Warsaw Dialogue for Democracy focuses on religious freedom

Czaputowicz said that freedom of religion or belief is closely related to such fundamental rights as freedom of association or freedom of speech. Marcin Obara/PAP

The eighth Warsaw Dialogue for Democracy was held in the Polish capital on Thursday, focusing on the freedom of religion or belief and the governments' role in protecting this freedom.

This year's event, held under the motto 'Freedom of Religion or Belief as a Pillar of Democracy,' included three panel discussions, i.e. 'The freedom of religion or belief and the state,' 'Interreligious and intercultural dialogue' and 'Building tolerance and understanding.'

The general aim of this year's conference was to underline the links between freedom of religion and democratic processes in the world.

The inauguration speech was delivered by Polish Foreign Minister Jacek Czaputowicz.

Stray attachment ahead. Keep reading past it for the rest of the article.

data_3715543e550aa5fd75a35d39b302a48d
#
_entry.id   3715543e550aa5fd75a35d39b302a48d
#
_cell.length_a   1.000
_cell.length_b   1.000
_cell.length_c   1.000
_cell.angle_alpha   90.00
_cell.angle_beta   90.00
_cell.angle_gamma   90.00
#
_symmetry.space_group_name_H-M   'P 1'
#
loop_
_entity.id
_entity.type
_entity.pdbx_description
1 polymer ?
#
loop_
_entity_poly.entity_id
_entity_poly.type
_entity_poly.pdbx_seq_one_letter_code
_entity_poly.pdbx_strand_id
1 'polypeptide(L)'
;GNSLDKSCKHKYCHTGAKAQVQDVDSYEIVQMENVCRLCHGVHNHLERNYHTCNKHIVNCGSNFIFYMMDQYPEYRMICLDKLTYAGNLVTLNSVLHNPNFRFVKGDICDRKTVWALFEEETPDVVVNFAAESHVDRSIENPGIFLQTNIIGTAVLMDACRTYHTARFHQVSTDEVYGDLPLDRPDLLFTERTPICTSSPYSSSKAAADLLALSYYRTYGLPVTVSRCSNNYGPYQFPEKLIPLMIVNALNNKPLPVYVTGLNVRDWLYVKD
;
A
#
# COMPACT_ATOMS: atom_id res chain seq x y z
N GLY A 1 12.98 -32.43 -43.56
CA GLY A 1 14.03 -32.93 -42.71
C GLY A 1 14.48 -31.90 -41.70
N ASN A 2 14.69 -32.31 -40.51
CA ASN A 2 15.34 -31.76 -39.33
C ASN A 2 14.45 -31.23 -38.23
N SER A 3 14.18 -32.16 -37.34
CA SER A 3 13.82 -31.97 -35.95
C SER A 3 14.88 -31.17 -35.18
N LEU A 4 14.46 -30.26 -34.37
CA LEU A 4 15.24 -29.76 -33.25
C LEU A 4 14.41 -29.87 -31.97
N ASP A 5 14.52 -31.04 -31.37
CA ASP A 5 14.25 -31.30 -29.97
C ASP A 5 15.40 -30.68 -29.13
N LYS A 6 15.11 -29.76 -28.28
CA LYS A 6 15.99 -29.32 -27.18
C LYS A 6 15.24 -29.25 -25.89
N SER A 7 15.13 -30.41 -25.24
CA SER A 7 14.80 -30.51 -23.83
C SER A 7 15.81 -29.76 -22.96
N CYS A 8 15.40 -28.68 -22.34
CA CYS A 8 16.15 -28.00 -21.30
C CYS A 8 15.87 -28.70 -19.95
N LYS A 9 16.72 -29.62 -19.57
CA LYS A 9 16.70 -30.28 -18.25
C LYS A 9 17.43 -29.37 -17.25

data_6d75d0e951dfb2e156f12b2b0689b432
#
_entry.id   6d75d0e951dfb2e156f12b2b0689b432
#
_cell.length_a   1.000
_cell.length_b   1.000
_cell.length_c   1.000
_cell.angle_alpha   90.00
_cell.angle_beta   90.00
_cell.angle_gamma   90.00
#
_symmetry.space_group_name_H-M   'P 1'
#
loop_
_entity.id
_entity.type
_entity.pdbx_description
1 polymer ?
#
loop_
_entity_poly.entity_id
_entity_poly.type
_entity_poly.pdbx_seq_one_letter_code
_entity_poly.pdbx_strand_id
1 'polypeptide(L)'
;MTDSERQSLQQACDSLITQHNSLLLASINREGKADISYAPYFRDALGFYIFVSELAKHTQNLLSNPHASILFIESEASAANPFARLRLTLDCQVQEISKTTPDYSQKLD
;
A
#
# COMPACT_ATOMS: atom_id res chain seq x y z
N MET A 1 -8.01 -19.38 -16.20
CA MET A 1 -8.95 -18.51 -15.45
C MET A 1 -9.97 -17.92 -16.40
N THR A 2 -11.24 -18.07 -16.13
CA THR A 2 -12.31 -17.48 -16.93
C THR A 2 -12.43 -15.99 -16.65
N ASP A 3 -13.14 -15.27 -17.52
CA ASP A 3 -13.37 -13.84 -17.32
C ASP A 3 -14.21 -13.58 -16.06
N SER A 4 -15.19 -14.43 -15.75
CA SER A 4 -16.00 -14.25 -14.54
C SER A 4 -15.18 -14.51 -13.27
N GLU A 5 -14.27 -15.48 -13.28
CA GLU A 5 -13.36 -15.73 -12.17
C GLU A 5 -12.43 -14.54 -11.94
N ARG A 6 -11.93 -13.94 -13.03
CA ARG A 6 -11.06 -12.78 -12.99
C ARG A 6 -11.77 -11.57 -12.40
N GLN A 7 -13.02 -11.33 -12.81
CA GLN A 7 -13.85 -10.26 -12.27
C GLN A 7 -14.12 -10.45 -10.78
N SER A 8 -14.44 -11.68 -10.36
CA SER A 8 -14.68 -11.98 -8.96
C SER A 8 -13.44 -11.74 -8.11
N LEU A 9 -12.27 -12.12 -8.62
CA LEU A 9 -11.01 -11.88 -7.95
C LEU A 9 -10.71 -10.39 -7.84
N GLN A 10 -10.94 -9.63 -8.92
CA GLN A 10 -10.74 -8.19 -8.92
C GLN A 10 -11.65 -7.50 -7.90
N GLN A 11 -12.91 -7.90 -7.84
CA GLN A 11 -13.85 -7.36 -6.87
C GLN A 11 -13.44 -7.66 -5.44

Czaputowicz said that freedom of religion or belief is closely related to such fundamental rights as freedom of association or freedom of speech. He also said that today more and more countries restrict religious freedom, and about one third of the global population suffer from some kind of religious persecution.

"We oppose all forms of restricting freedom of religion and belief, and we are against all acts of discrimination and violence based on religious differences," the Polish minister said.

He also said that this was the reason behind the UN's decision to declare August 22 the International Day Commemorating the Victims of Acts of Violence Based on Religion or Belief, which was a Polish initiative.

The three key elements in promoting religious freedom are education, responsibility of the government and international cooperation, according to Czaputowicz.

Poland's Ministry of Foreign Affairs organised the first Warsaw Dialogue for Democracy in 2012.